South Korea performed an equally amazing rise from rags to riches. Both nations hugely benefitted from being granted access to the mighty US market.

I’ve always wondered where did all the money come from? A sea of credit was created by the Party’s banking system. As a result, China embarked on the biggest building programs in history. I recall in the lovely northern city of Dalian watching workers go round the clock putting up apartment buildings with marble floors and halls.

Finance came from state and local banks – thank you Communist Party. Or from thin air.

China’s orgy of buildings, airports, new cities, harbors, highways, high-speed trains was all financed by “Chinese paper” and overseas Chinese money. Today, no one knows how much bad debt is choking China. My sense is that one of these days the whole credit house of cards may come crashing down, igniting another worldwide panic. I instructed my money mangers to stay out of Chinese investments three years ago.

Asian stocks dependent on exporting to China are in big trouble. America’s near death experience in 2008 was the result of far too much credit which had become a sort of amphetamine drug for the economy.
The financial witch doctors at the Federal Reserve in Washington artificially inflated the equity market by so-called monetary easing (aka printing money). Savers were punished, lenders rewarded.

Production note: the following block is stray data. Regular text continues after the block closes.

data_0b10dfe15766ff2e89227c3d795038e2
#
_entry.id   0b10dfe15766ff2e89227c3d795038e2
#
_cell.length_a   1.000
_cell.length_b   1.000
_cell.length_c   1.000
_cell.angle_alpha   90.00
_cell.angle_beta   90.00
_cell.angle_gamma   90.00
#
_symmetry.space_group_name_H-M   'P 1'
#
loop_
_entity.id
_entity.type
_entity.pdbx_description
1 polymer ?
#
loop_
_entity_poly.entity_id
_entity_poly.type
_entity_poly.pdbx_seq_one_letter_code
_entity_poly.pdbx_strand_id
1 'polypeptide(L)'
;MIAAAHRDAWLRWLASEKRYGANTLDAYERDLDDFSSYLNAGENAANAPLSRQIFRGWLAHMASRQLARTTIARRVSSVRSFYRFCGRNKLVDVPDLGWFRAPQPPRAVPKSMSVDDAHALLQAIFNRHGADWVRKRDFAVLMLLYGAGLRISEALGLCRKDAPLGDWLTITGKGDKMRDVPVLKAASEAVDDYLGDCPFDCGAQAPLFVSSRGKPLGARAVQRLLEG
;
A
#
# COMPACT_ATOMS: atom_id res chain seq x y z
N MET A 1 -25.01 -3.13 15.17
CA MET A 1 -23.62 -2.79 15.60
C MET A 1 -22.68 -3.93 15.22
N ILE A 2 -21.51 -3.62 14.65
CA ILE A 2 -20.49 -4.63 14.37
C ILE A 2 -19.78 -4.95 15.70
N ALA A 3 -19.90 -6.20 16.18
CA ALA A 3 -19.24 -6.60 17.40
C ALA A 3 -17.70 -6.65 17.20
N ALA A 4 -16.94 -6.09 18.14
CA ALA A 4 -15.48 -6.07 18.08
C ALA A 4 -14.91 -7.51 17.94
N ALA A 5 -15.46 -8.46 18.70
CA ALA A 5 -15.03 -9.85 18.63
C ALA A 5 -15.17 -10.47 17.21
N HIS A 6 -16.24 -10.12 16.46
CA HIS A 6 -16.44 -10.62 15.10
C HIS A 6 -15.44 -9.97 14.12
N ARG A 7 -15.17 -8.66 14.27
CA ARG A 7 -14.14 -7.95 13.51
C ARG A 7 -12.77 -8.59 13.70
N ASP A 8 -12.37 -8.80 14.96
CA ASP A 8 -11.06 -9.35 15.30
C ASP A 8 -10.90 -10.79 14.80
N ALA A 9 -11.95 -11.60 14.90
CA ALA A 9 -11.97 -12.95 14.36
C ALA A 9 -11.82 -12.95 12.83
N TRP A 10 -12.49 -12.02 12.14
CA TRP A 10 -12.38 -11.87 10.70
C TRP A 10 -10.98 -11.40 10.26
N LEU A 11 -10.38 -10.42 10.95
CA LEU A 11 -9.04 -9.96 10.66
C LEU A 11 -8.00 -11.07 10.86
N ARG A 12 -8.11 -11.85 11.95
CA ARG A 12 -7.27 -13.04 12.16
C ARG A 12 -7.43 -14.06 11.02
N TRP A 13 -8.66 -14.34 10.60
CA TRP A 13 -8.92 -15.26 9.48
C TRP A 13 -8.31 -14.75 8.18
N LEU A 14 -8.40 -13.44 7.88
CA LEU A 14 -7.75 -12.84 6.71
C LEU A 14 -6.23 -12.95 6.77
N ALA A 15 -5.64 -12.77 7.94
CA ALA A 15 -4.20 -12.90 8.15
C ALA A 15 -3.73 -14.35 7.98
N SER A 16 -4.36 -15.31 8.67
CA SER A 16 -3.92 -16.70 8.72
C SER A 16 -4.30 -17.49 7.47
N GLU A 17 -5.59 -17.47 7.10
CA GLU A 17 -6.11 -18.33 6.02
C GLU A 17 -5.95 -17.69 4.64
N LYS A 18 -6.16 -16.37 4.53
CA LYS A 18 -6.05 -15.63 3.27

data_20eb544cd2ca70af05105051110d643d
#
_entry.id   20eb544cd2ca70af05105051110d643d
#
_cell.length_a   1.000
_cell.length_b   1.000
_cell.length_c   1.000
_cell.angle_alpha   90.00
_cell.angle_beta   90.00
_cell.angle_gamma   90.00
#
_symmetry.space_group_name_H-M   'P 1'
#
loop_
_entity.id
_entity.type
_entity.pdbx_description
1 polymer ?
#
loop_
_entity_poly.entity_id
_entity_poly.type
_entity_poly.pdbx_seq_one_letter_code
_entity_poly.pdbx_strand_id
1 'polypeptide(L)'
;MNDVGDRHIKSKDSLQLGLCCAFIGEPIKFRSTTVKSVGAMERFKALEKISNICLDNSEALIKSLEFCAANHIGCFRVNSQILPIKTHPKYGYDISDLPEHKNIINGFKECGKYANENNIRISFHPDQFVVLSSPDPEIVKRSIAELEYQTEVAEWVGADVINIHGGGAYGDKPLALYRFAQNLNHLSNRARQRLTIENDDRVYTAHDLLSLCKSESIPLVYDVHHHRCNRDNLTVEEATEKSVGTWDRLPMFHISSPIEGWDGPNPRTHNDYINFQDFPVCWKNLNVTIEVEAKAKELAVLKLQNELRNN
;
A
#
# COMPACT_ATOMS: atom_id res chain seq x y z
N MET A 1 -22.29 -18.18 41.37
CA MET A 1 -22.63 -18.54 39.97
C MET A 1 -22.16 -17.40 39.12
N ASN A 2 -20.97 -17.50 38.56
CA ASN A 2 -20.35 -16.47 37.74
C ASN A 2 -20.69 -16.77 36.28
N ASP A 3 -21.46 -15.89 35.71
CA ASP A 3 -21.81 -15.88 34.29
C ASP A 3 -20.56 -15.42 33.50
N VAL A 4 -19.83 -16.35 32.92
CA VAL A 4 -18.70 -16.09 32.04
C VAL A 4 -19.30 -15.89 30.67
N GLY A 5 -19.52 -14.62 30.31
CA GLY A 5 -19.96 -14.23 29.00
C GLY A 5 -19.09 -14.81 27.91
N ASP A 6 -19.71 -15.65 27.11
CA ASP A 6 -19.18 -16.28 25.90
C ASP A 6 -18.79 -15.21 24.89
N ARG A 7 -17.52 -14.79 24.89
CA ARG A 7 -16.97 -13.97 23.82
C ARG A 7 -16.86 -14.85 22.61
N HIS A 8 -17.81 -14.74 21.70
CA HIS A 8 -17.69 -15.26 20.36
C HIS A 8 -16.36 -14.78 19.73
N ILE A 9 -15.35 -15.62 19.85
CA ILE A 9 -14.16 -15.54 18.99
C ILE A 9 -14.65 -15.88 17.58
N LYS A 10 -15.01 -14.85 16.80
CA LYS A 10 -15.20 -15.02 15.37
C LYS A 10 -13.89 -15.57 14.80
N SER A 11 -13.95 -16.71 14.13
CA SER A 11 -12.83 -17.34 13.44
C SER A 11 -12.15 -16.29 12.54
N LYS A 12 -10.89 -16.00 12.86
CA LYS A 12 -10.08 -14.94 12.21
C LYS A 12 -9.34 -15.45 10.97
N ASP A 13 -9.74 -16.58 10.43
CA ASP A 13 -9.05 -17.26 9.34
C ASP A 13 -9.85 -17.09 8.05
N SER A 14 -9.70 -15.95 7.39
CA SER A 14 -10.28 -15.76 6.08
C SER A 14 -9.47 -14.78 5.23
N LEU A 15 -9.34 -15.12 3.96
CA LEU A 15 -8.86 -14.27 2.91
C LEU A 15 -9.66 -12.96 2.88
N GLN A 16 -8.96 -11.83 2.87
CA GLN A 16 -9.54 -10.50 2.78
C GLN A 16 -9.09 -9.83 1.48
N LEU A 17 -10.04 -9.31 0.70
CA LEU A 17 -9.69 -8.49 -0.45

Last week, many stocks inflated by the Federal Reserve came crashing down as all the hot air that had pumped them up rushed out of the market.

The same holds true for China.

China needs another generation to master the difficult juggling act of capitalism. But Chinese, who are by nature brilliant businessmen, will learn. Right now, however, they should take a breather and straighten out the big financial mess at home.
China is not about collapse. As the French say, “take a step backwards to better leap in advance.”

The US seems poised for growth – if its useless Federal Reserve central bank will just get out of the way. Interest rates must come up to restore market stability. We can’t blame all our problems on China. Rather, on our own Great Wall of Chinese Paper.
copyright Eric S. Margolis 2015

This post is in: China

One Response to “BEIJING BINGO”

  1. I’m lost with financial happenings. I can usually keep a checking account in order for the first two weeks after opening one… beyond that it’s in total disarray. I somehow have survived with this method for over 60 years. Finances are beyond me. I have a couple of observations or concerns.
    The Chinese paper you refer to, I assume, is ‘stuff’ on paper with little meaningful value. This includes monetary items as well as inspection test reports. I was involved with a significant project where the steel piping from China was failing at 1/10 the specified strength, but the test certifications from their mills indicated it was OK. Your statement that, “We can’t blame all our problems on China. Rather, on our own Great Wall of Chinese Paper.”, implies that American Paper may not be any better than Chinese Paper, if I’m understanding you correctly.
    From Investopedia: